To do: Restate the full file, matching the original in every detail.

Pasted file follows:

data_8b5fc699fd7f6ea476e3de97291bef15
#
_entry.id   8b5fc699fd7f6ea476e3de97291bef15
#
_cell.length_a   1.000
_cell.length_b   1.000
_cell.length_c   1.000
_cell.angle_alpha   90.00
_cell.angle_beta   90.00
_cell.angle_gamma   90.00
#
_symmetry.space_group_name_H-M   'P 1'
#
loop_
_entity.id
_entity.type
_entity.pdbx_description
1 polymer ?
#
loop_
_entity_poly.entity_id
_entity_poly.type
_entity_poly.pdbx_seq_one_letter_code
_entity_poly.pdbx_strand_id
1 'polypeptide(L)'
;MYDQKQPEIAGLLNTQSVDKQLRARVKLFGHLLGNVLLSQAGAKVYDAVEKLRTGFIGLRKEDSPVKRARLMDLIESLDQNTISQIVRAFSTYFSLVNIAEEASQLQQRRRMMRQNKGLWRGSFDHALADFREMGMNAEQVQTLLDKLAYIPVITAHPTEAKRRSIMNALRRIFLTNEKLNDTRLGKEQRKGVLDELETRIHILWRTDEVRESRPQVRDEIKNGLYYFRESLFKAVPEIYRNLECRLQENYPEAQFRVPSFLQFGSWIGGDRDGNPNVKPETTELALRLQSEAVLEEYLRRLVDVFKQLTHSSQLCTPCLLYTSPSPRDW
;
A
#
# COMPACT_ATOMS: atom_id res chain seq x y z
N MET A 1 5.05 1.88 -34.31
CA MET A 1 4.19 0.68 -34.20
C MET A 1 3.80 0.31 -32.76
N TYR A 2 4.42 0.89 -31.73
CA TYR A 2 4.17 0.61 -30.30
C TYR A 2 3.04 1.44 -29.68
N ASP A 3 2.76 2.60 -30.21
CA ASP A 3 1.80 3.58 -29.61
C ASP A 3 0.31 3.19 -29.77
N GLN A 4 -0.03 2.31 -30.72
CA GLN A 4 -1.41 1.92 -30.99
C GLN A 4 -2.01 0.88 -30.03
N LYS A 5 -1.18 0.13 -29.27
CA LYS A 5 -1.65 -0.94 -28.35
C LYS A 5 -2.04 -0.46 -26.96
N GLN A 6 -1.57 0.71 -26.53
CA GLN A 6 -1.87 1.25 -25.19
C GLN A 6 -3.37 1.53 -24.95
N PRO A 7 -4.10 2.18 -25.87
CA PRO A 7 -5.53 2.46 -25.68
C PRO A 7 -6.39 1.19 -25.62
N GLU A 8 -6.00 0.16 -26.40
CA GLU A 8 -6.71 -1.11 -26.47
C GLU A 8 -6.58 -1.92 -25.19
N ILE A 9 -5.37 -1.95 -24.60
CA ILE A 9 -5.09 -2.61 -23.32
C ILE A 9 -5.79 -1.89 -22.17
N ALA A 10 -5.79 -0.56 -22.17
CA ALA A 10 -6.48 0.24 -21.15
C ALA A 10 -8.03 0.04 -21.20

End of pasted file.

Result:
data_8b5fc699fd7f6ea476e3de97291bef15
#
_entry.id   8b5fc699fd7f6ea476e3de97291bef15
#
_cell.length_a   1.000
_cell.length_b   1.000
_cell.length_c   1.000
_cell.angle_alpha   90.00
_cell.angle_beta   90.00
_cell.angle_gamma   90.00
#
_symmetry.space_group_name_H-M   'P 1'
#
loop_
_entity.id
_entity.type
_entity.pdbx_description
1 polymer ?
#
loop_
_entity_poly.entity_id
_entity_poly.type
_entity_poly.pdbx_seq_one_letter_code
_entity_poly.pdbx_strand_id
1 'polypeptide(L)'
;MYDQKQPEIAGLLNTQSVDKQLRARVKLFGHLLGNVLLSQAGAKVYDAVEKLRTGFIGLRKEDSPVKRARLMDLIESLDQNTISQIVRAFSTYFSLVNIAEEASQLQQRRRMMRQNKGLWRGSFDHALADFREMGMNAEQVQTLLDKLAYIPVITAHPTEAKRRSIMNALRRIFLTNEKLNDTRLGKEQRKGVLDELETRIHILWRTDEVRESRPQVRDEIKNGLYYFRESLFKAVPEIYRNLECRLQENYPEAQFRVPSFLQFGSWIGGDRDGNPNVKPETTELALRLQSEAVLEEYLRRLVDVFKQLTHSSQLCTPCLLYTSPSPRDW
;
A
#
# COMPACT_ATOMS: atom_id res chain seq x y z
N MET A 1 5.05 1.88 -34.31
CA MET A 1 4.19 0.68 -34.20
C MET A 1 3.80 0.31 -32.76
N TYR A 2 4.42 0.89 -31.73
CA TYR A 2 4.17 0.61 -30.30
C TYR A 2 3.04 1.44 -29.68
N ASP A 3 2.76 2.60 -30.21
CA ASP A 3 1.80 3.58 -29.61
C ASP A 3 0.31 3.19 -29.77
N GLN A 4 -0.03 2.31 -30.72
CA GLN A 4 -1.41 1.92 -30.99
C GLN A 4 -2.01 0.88 -30.03
N LYS A 5 -1.18 0.13 -29.27
CA LYS A 5 -1.65 -0.94 -28.35
C LYS A 5 -2.04 -0.46 -26.96
N GLN A 6 -1.57 0.71 -26.53
CA GLN A 6 -1.87 1.25 -25.19
C GLN A 6 -3.37 1.53 -24.95
N PRO A 7 -4.10 2.18 -25.87
CA PRO A 7 -5.53 2.46 -25.68
C PRO A 7 -6.39 1.19 -25.62
N GLU A 8 -6.00 0.16 -26.40
CA GLU A 8 -6.71 -1.11 -26.47
C GLU A 8 -6.58 -1.92 -25.19
N ILE A 9 -5.37 -1.95 -24.60
CA ILE A 9 -5.09 -2.61 -23.32
C ILE A 9 -5.79 -1.89 -22.17
N ALA A 10 -5.79 -0.56 -22.17
CA ALA A 10 -6.48 0.24 -21.15
C ALA A 10 -8.03 0.04 -21.20